Tag Archives: Help
Almost two years ago my wife had my Bible engraved with the words “Treasure Map for a New Adventure” I don’t think that either of us we’re prepared for what that would really mean. We had just accepted a new position as the youth pastor a church in Central Arkansas, and that had meant saying goodbye to our home and our friends from the previous five and a half years. So our “New Adventure”, we thought, was this next phase in our youth ministry journey, after all it’s what we do, who we are. Well over the past two years God has for a lack of a better term screwed me up. Starting last March Jesus began to seize my life in a complete new way, a way that at first made me uncomfortable. I began to look at the things I had been doing, how I had been approaching ministry and in light of what I had thought was important began to shift what we were doing (See getting rid of Elmo). There were a lot of things that God changed and birthed in me during this phase, but perhaps the most dominate thing has been a fervent passion for the Word (Thank you David Platt. punk.). I suppose that alone will destroy things you believe, assuming they weren’t actually in the Bible, and cause you to move beyond casual church Christianity. Shortly after the initial dynamic switch in my world God began having people tell me they thought I was going to be called to pastor. Well if you’ve ever talked to me about youth ministry you know that is about the last thing I could see myself doing. I’m a “lifer!” (A phrase my best friend and mentor coined referencing guys that are in youth ministry for their whole lives). It was really easy to dismiss those comments, I’m a career youth pastor with no pastoral experience, I have never been to seminary, and I’m anti-establishment. No way any southern baptist Bible belt church is hiring me. Besides, I told myself, I certainly would not make a good pastor. Well there were too many things happening, people telling me, and desires welling up inside me so I reluctantly asked God what was His desire for me. I reminded Him that I love my students, they are growing, they are the future, I’m not sure I’m qualified to be a grown up pastor. I sought Him constantly for about two months and His response came to me over two days in early November.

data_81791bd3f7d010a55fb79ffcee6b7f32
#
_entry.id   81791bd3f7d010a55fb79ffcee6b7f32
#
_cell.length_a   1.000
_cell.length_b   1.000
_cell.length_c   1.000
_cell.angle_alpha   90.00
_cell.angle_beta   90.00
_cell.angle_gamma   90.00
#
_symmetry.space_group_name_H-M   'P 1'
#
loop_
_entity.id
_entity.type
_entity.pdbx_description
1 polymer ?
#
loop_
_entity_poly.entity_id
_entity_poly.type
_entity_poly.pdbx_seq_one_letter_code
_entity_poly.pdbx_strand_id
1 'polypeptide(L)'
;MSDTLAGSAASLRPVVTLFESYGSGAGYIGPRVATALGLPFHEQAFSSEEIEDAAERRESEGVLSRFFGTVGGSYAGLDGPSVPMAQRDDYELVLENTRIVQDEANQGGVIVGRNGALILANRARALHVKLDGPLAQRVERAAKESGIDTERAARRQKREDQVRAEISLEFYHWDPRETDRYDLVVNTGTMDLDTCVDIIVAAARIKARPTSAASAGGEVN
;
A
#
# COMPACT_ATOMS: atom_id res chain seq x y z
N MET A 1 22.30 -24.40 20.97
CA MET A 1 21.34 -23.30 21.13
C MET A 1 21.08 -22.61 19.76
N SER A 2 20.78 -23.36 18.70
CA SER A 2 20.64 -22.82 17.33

“You are in Potiphar’s house. Preparing for something larger. You are going to be a pastor.” I was actually relieved to finally have some clarity, as unbelievable as that seemed. I was still very uncertain that I could do all that pastoring requires but knew that if God was telling me to go do that, and I didn’t want to end up in fish I should probably move that direction. Besides Joseph was in Potiphar’s house for a long while learning to speak Egyptian, run a household, and unbeknownst to him getting ready to run a nation. Then Day Two took being unprepared to a whole new level.
“The church you’re going to pastor is to be one you start.” A CHURCH PLANTER?!!! You don’t have any money when you’re a church planter! I have a wife and three children and a good paying job and an Awesome house, and… I DON’T KNOW THE FIRST THING ABOUT PLANTING A CHURCH!
So that is pretty much exactly where I find myself. Following God in obedience, stepping out of my comfort zone and past experience to chase His will for me. To allow Him to do whatever He desires, clinging to Him for dear life as I step out into this new adventure.
I often find myself in awe of great pastors that we find in the main stream media Christian media; Steven Furtick, David Platt, and Francis Chan to name a few. As a communicator I often stop and wonder, aside from just God wants them to be his messengers, what it is that makes them them and me well me. I’ve even asked the question to my pastor and several others and their replies, while varying slightly, were simply opportunity. These men were in the right place at the right time and God used them. It sounded good to me, made complete sense, and as I found out is true, well partly true. I watched David Platt’s message “Outside the Camp” to the SBC in 2009
and like fifteen seconds into it I realized why he’s the man. Sure he was blessed with an opportunity, but if he wasn’t who he is the opportunity would have meant nothing. The truth is David Platt & the lot of “great” pastors/speakers are who they are for the same reason that Tiger Woods is the best golfer in the world.
Tiger Woods is awesome at golf for several reasons. First he has a passion for the game. I read in a magazine today that he just purchased a huge new “pad” complete with a four hole putting green in it. He genuinely still enjoys golf, even to the point where its fun enough to do even in his down time. He hasn’t let the fact that golf is his profession strip the joy and love for his sport away. In the same way David Platt (and these other men) have a passion for God and His word. Their role as pastor has not diminished the hunger for the presence of God’s word in their lives.